In These Final Days

This morning at Mass I heard the celebrant utter, for the last time that I will hear, the prayer “for Benedict our Pope.” In roughly forty-eight hours the 265th Pontificate will come to a scheduled end, something barely thinkable until Benedict XVI announced his resignation a few weeks ago.

I repeatedly think back to the emotions I felt in April 2005, when the new Bishop of Rome emerged from the conclave:

Habemus papam!

How excited I was to hear those words! I held my infant son in my arms, standing excitedly before the television, watching that upper window with the rest of the world to see who would emerge as the Successor of the Prince of the Apostles. I caught myself on the verge of sobbing several times, so intense was the anticipation. And when Benedict XVI finally emerged into view I dropped to my knees in my living room, trembling with religious excitement.

And now my son is an infant no longer, in either the colloquial or the canonical sense of the word, and a new conclave will begin next month. In the years of this papacy I have gone from being a sullen seminary refugee, attending Sunday Mass each week out of a deep-rooted sense of obligation and little more, to a licensed canonist fresh out of graduate school, working full time for the Church directing two diocesan offices. Hard to imagine a much more dramatic move from fringe to core than I have traversed these past few years in the Church.

And will I drop to my knees when the next Pope is revealed? I don’t know, probably not: my knees aren’t getting any younger, and I have a lot of steps and hills to climb these days. But I will certainly be prayerfully excited, and ready to continue my journey, in the Church and with the Church, toward our shared goal of life everlasting.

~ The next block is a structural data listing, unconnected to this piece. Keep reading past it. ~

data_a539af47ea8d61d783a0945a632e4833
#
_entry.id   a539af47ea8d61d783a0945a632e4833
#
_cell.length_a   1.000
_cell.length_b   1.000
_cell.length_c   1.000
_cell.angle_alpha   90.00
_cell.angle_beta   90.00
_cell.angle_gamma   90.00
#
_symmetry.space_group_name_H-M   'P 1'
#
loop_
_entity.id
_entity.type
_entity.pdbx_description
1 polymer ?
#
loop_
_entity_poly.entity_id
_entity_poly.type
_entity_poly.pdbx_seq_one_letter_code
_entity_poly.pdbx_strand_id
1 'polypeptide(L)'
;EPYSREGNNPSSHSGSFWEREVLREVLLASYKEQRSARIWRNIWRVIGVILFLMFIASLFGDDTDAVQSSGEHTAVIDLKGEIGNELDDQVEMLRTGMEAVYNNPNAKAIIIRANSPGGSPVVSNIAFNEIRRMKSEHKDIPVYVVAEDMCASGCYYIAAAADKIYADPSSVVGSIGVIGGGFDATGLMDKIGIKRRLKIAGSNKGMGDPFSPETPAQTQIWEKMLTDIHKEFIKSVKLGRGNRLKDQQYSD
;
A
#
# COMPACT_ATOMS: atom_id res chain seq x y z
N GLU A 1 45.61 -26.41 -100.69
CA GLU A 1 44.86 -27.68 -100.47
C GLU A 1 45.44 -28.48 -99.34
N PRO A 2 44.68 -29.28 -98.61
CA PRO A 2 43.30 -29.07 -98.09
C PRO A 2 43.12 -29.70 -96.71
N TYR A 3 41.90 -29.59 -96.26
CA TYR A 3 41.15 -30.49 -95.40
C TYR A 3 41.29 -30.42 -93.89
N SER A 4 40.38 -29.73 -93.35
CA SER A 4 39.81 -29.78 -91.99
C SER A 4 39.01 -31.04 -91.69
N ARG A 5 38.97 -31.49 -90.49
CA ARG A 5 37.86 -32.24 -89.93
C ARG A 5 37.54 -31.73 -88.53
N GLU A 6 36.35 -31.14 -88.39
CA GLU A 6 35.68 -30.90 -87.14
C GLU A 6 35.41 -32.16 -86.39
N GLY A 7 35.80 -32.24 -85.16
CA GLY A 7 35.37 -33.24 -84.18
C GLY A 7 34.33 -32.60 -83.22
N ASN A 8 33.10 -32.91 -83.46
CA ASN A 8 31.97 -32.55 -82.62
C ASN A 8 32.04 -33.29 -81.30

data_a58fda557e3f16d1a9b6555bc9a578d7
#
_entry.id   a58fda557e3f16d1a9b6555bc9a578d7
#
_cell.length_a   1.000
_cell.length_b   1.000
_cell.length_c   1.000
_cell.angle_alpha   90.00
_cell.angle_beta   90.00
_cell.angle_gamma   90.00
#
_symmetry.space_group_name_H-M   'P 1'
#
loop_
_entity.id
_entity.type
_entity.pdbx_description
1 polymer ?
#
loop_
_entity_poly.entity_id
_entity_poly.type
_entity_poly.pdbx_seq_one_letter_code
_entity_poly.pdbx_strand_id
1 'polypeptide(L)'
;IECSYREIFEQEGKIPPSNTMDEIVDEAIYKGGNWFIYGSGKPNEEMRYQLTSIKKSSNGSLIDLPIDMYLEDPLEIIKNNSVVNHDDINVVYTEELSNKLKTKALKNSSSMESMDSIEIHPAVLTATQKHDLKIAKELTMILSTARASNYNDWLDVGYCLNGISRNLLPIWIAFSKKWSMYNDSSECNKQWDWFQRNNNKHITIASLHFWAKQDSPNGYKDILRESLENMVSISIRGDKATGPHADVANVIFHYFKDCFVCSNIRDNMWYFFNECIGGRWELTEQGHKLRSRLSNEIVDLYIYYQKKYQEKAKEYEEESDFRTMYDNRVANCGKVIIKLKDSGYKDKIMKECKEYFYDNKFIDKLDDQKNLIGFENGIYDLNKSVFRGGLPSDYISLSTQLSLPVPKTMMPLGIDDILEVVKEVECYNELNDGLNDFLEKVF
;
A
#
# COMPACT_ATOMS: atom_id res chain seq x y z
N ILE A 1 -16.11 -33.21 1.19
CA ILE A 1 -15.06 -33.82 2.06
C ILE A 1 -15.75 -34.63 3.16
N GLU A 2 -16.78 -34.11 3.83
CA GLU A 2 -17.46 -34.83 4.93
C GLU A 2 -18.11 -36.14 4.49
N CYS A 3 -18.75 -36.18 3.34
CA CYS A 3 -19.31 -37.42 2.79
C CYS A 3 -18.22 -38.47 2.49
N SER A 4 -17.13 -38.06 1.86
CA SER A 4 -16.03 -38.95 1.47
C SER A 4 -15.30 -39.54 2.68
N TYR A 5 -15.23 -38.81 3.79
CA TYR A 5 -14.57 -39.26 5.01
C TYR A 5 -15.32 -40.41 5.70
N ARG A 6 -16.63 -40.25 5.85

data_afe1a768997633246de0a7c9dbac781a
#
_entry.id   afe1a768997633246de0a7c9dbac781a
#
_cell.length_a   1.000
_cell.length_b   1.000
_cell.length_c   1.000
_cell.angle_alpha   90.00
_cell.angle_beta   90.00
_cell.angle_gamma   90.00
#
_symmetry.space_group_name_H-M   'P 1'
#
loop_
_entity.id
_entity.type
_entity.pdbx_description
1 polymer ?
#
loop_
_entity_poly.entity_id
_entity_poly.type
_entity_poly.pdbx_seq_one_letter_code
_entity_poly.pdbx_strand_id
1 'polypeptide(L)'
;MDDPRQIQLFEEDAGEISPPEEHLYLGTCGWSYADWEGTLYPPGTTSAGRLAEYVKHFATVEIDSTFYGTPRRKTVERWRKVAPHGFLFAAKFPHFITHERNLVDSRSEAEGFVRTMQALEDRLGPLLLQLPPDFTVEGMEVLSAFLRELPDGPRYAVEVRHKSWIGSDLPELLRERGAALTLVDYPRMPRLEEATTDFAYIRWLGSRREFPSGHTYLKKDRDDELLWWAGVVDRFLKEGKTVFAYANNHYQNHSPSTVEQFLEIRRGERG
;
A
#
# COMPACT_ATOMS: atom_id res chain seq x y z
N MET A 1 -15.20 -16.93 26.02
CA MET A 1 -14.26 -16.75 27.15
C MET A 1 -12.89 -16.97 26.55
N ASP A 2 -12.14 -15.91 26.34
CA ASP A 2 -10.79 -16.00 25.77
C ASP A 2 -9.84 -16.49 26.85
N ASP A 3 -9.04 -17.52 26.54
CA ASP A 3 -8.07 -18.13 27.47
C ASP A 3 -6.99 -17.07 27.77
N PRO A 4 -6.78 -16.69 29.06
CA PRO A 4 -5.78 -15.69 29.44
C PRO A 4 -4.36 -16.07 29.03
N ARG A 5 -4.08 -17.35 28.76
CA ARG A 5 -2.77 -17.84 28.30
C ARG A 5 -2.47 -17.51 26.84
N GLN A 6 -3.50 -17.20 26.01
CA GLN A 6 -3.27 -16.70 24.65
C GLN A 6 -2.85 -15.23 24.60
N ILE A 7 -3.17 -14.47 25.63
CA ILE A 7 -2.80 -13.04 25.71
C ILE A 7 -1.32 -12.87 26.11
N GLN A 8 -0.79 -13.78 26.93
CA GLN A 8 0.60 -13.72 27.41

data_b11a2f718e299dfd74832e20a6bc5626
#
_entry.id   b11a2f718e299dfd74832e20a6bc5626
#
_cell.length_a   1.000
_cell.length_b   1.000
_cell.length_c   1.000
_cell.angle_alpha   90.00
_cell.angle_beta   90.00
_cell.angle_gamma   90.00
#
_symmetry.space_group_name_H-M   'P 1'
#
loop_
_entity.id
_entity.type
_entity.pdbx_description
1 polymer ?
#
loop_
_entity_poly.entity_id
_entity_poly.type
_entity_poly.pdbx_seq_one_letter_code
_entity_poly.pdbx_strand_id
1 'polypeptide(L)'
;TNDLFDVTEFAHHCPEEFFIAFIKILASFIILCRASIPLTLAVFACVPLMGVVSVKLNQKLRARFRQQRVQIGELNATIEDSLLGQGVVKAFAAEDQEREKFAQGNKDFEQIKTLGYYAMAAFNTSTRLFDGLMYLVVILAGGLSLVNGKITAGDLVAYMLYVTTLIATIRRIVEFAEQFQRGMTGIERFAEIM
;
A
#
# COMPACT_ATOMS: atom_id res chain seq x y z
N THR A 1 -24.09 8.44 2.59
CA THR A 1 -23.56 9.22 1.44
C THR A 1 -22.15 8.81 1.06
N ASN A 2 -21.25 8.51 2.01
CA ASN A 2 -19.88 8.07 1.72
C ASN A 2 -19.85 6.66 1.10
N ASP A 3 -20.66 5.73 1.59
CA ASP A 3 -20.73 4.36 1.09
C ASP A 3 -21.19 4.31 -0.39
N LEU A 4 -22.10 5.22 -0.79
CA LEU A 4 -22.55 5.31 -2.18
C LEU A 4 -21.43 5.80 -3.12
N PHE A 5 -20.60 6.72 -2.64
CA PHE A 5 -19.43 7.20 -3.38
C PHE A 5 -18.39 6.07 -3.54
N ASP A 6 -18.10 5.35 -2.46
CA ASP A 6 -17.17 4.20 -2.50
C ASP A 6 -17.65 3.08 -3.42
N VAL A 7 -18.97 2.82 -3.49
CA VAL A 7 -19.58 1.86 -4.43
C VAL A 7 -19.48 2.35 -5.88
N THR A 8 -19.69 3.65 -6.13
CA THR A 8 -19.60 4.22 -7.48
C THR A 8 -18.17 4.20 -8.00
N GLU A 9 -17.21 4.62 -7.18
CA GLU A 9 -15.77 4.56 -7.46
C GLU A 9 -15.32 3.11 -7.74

Timely vs. Thoughtful

As someone who has a blog – and who therefore aspires to the title of “blogger” – probably the greatest pressure I feel is the pressure to be timely. A news item relevant to my scope of interest pops up, I read it carefully and type up a brief (or not so brief) reaction-response, and click “Publish” – that is how blogging is supposed to work, right?

I don’t know, actually. First off, I am immediately suspicion of any inkling that an activity is supposed to be carried out in a certain manner. Not that I fancy myself a great non-conformist by any stretch, nor that I think we should question everything, mistrustful of any pretense of received wisdom or external authority. Far from it. But I do think we too often hamstring ourselves by locking into a convention of one sort or another, and then failing to notice that, when that convention limits us in some way, we just shrug and say, “Well, that’s the way it is.” But perhaps I digress.

Anyway, I have kept trying to work that way as a blogger, and it just has never worked for me. In a word, I think I am slow. I just do not process things quickly enough to pull off the turnaround necessary to push out a “current” post on a hot topic. Notice I say “do not” rather than “cannot” on this point. I don’t believe hat I am particularly broken or flawed in this regard. I just don’t do it. Could I? Maybe. But I am beginning to wonder if perhaps it is a mistake to keep trying. The world has plenty of speedy commentators, many of them very, very capable. I am not them.

Instead, I am me. I ponder things, usually for far too long. Sometimes, this pondering eventually crystallizes into some more-or-less cogent prose. When that happens, I post it. And when it does not, I post nothing. Rather that fight against that, I am inclined to embrace my ruminative process, and not try to hitch my words to any news cycle. Not that I won’t find inspiration in things I read about. But I just won’t feel bad that those things are no longer news in any sense by the time I write something about them. And who knows: maybe if I stop being disappointed in how slow I am writing, I’ll be more energetic and start thinking (and therefore writing) faster. It’s worth a try.